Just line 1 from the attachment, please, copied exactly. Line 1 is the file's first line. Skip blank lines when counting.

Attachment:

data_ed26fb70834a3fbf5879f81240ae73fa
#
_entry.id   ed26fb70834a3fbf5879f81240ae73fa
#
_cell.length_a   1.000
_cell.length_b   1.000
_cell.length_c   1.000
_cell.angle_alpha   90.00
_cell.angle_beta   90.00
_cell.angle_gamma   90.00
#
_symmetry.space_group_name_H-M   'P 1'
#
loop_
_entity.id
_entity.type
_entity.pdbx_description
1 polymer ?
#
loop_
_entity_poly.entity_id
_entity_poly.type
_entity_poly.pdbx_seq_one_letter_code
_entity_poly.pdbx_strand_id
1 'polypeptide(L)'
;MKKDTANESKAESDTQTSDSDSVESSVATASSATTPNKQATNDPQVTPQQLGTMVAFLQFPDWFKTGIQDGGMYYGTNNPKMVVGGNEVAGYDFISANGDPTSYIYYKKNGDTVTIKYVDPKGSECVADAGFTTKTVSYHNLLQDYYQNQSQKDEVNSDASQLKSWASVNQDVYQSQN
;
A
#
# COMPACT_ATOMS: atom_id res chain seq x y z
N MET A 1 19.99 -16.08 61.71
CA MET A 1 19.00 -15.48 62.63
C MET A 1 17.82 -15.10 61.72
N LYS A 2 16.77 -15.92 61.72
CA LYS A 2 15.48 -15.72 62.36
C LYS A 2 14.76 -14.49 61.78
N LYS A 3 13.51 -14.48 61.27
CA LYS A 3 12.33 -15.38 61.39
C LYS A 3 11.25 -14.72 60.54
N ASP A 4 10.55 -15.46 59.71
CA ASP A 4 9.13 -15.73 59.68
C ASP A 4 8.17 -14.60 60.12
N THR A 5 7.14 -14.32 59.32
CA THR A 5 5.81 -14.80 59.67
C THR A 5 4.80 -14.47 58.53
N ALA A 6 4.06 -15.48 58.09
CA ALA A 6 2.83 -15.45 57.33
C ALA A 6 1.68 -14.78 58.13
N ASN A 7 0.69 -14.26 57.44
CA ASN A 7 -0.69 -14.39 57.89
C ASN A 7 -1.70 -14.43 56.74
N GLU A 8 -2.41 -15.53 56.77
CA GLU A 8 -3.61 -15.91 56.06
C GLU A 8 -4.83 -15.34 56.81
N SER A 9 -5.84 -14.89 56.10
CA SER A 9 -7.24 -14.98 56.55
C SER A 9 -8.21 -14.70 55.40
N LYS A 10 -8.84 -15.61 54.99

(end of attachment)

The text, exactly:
data_ed26fb70834a3fbf5879f81240ae73fa